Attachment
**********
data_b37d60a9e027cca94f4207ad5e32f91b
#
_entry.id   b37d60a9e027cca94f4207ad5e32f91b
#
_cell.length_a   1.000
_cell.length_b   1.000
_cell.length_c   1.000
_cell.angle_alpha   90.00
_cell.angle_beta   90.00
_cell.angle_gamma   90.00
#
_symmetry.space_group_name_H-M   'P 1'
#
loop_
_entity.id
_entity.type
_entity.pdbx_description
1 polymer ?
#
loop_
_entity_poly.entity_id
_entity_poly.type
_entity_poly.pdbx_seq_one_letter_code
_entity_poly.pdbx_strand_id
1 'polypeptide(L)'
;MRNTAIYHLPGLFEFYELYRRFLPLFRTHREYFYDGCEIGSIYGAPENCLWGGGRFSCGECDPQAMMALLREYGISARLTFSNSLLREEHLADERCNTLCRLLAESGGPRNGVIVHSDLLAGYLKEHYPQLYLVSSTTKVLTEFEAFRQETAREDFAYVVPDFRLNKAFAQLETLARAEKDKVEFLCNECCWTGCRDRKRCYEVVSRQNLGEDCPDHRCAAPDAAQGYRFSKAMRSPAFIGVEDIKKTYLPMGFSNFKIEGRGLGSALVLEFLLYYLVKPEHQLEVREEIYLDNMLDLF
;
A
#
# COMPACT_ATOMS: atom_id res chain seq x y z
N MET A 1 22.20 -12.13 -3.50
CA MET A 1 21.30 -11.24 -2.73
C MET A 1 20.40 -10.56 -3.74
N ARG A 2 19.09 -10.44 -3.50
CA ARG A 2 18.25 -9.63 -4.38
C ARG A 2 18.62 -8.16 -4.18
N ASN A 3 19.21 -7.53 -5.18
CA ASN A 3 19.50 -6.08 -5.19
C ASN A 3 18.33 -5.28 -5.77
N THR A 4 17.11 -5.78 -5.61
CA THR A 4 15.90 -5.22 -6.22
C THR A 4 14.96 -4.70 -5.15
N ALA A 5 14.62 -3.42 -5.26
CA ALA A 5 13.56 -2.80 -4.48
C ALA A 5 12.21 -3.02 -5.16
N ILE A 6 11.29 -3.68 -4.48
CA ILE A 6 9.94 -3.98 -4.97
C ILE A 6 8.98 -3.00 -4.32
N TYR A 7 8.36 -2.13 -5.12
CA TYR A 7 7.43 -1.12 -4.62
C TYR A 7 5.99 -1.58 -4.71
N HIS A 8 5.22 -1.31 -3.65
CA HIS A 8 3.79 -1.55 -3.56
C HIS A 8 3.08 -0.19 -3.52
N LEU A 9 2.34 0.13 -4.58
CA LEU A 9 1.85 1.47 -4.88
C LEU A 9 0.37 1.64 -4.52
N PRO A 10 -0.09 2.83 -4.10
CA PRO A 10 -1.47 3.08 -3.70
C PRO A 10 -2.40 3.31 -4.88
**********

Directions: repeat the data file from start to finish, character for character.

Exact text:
data_b37d60a9e027cca94f4207ad5e32f91b
#
_entry.id   b37d60a9e027cca94f4207ad5e32f91b
#
_cell.length_a   1.000
_cell.length_b   1.000
_cell.length_c   1.000
_cell.angle_alpha   90.00
_cell.angle_beta   90.00
_cell.angle_gamma   90.00
#
_symmetry.space_group_name_H-M   'P 1'
#
loop_
_entity.id
_entity.type
_entity.pdbx_description
1 polymer ?
#
loop_
_entity_poly.entity_id
_entity_poly.type
_entity_poly.pdbx_seq_one_letter_code
_entity_poly.pdbx_strand_id
1 'polypeptide(L)'
;MRNTAIYHLPGLFEFYELYRRFLPLFRTHREYFYDGCEIGSIYGAPENCLWGGGRFSCGECDPQAMMALLREYGISARLTFSNSLLREEHLADERCNTLCRLLAESGGPRNGVIVHSDLLAGYLKEHYPQLYLVSSTTKVLTEFEAFRQETAREDFAYVVPDFRLNKAFAQLETLARAEKDKVEFLCNECCWTGCRDRKRCYEVVSRQNLGEDCPDHRCAAPDAAQGYRFSKAMRSPAFIGVEDIKKTYLPMGFSNFKIEGRGLGSALVLEFLLYYLVKPEHQLEVREEIYLDNMLDLF
;
A
#
# COMPACT_ATOMS: atom_id res chain seq x y z
N MET A 1 22.20 -12.13 -3.50
CA MET A 1 21.30 -11.24 -2.73
C MET A 1 20.40 -10.56 -3.74
N ARG A 2 19.09 -10.44 -3.50
CA ARG A 2 18.25 -9.63 -4.38
C ARG A 2 18.62 -8.16 -4.18
N ASN A 3 19.21 -7.53 -5.18
CA ASN A 3 19.50 -6.08 -5.19
C ASN A 3 18.33 -5.28 -5.77
N THR A 4 17.11 -5.78 -5.61
CA THR A 4 15.90 -5.22 -6.22
C THR A 4 14.96 -4.70 -5.15
N ALA A 5 14.62 -3.42 -5.26
CA ALA A 5 13.56 -2.80 -4.48
C ALA A 5 12.21 -3.02 -5.16
N ILE A 6 11.29 -3.68 -4.48
CA ILE A 6 9.94 -3.98 -4.97
C ILE A 6 8.98 -3.00 -4.32
N TYR A 7 8.36 -2.13 -5.12
CA TYR A 7 7.43 -1.12 -4.62
C TYR A 7 5.99 -1.58 -4.71
N HIS A 8 5.22 -1.31 -3.65
CA HIS A 8 3.79 -1.55 -3.56
C HIS A 8 3.08 -0.19 -3.52
N LEU A 9 2.34 0.13 -4.58
CA LEU A 9 1.85 1.47 -4.88
C LEU A 9 0.37 1.64 -4.52
N PRO A 10 -0.09 2.83 -4.10
CA PRO A 10 -1.47 3.08 -3.70
C PRO A 10 -2.40 3.31 -4.88